Circulating Tumor DNA
Newer tests are analyzing the blood for circulating tumor DNA, which are fragments of the genetic material of the tumor. The results are used to identify targetable mutations, or biomarkers, and any cancer cells that remain behind after treatment. With a fairly quick turnaround time, this test reveals genetic mutations that can be treated by “targeted therapies.”
Examples of targeted therapies are those developed to target EGFR mutations in the most common type of lung cancer, non–small-cell lung cancer (NSCLC), including Erbitux (cetuximab), Vectibix (panitumumab), Tarceva (erlotinib), or Tagrisso (osimertinib); or those therapies that target BRAF mutations in melanoma, such as Zelboraf (vemurafenib) and Tafinlar (dabrafenib).
Guardant360 is a circulating tumor DNA biopsy assay that is approved in 30 countries and is now under FDA review for approval. In more than 15,000 patients, this test detected gene mutations (or biomarkers) in 85% of patients with breast, lung, or colorectal cancer; and these biomarkers all had an approved therapy that specifically targets those mutations.1The Guardant360 liquid biopsy identified a potential treatment option for 63.6% of the patients in the study.1 To show that these tests can improve cancer outcomes, researchers in Taiwan tracked the treatment outcomes of 193 patients with advanced cancer whose therapy was selected based entirely on the findings from the Guardant360 biopsy.2 The patients who were identified with an “actionable” mutation (mutation that can be treated with an available therapy) responded well to treatment that was matched with their biomarker. In 88% of patients with lung cancer, and in 60% of patients with stomach cancer, those therapies were able to shrink the tumor.2 In 2016, the FDA approved another test—the “cobas EGFR Mutation Test v2—to identify patients with NSCLC linked to a specific type of EGFR mutation, such as exon 19 deletion or exon 21 substitution, who would benefit from the targeted therapy Tarceva, or those with the EGFR T790M mutation, who would benefit from treatment with Tagrisso.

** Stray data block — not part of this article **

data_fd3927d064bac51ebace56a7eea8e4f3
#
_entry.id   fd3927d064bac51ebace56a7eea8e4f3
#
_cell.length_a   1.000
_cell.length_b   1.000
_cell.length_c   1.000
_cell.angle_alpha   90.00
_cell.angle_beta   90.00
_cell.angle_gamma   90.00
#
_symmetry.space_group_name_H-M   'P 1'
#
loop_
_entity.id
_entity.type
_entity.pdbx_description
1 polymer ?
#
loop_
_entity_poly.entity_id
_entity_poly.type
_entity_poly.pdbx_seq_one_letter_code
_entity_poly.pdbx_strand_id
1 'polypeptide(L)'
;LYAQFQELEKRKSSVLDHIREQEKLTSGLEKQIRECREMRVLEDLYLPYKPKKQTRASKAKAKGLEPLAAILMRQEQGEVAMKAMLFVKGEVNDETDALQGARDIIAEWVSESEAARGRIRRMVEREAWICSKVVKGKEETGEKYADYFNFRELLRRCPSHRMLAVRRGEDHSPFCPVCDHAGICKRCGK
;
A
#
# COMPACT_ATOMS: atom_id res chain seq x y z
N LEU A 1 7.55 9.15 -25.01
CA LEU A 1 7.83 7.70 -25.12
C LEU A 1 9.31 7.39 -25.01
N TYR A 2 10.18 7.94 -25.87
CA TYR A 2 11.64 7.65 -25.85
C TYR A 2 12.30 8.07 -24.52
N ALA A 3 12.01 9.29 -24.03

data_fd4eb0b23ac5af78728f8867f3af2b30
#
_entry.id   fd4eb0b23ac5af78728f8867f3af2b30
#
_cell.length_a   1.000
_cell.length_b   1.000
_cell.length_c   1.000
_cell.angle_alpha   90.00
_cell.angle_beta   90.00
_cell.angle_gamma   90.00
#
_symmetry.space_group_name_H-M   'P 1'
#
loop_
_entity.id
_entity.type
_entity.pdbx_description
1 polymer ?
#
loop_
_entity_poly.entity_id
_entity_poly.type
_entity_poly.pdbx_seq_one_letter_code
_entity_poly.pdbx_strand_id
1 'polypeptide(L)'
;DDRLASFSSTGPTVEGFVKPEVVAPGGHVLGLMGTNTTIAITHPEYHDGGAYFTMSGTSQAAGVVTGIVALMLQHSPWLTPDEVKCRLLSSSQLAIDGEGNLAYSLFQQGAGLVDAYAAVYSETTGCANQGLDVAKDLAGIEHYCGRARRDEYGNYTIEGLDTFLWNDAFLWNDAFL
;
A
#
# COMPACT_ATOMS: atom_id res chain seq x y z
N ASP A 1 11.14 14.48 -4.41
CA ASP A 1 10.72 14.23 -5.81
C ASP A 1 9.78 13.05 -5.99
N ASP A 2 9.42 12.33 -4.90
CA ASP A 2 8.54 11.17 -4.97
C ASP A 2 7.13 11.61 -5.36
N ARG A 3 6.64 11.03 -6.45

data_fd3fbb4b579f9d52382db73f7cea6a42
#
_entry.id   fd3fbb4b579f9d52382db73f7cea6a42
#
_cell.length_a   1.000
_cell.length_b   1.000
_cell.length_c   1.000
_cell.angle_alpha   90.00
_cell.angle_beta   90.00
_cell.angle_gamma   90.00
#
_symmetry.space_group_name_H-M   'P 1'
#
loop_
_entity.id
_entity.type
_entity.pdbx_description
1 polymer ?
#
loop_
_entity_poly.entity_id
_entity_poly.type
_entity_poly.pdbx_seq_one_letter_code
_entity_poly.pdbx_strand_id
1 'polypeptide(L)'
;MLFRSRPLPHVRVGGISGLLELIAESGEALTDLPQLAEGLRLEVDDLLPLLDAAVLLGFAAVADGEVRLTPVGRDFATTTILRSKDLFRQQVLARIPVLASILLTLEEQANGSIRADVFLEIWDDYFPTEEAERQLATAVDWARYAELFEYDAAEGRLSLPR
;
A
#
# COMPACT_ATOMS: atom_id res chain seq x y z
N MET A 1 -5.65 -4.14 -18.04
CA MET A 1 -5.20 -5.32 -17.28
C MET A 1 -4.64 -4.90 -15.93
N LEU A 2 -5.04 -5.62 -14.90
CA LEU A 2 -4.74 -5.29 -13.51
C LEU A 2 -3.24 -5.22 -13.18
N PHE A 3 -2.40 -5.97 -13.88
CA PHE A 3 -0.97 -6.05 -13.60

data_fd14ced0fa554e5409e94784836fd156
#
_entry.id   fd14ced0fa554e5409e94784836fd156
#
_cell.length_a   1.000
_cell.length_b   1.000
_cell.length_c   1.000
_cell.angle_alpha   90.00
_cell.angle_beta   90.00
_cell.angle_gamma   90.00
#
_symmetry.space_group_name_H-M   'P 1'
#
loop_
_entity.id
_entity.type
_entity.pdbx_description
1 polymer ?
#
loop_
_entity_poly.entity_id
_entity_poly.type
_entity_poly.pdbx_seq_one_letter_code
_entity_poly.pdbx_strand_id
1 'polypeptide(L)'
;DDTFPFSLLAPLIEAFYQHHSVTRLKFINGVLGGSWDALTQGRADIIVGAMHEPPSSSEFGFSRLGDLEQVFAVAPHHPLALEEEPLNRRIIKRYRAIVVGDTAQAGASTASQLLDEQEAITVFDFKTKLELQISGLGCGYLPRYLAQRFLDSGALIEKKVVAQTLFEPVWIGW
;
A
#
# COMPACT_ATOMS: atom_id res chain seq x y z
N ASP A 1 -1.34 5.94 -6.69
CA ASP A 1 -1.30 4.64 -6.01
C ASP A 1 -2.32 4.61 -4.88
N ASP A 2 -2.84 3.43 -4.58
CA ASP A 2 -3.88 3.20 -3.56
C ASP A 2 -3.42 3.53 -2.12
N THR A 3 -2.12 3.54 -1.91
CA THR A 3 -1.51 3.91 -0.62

Predicting disease Recurrence
Because liquid biopsies are fairly simple and can be easily repeated, they are already proving useful in detecting tumor changes over time and monitoring patients’ responses to therapy. Tracking a patient’s response to treatment may allow oncologists to adjust treatment for each patient, as needed.
For example, a study of patients with lymphoma, supported by the National Cancer Institute, showed that reductions in circulating tumor DNA levels correlated with good responses to chemotherapy; by contrast, increases in circulating tumor DNA levels were associated with cancer recurrence (returning), even months before the cancer was visible on CT scan.3 Mark J. Roschewski, MD, PhD, one of the study researchers, said, “In our study, the liquid biopsy test was much more sensitive than imaging techniques.”3
Some resistance (lack of response) to treatment can be caused by new mutations that develop over time in some patients with cancer. For example, although most patients with NSCLC initially respond to treatment with a class of drugs called tyrosine kinase inhibitors, in most cases, these drugs eventually stop working. Circulating tumor DNA showed that most patients eventually have the EGFR mutation T70M that causes resistance to treatment, and can now be treated with Tagrisso, which targets that biomarker.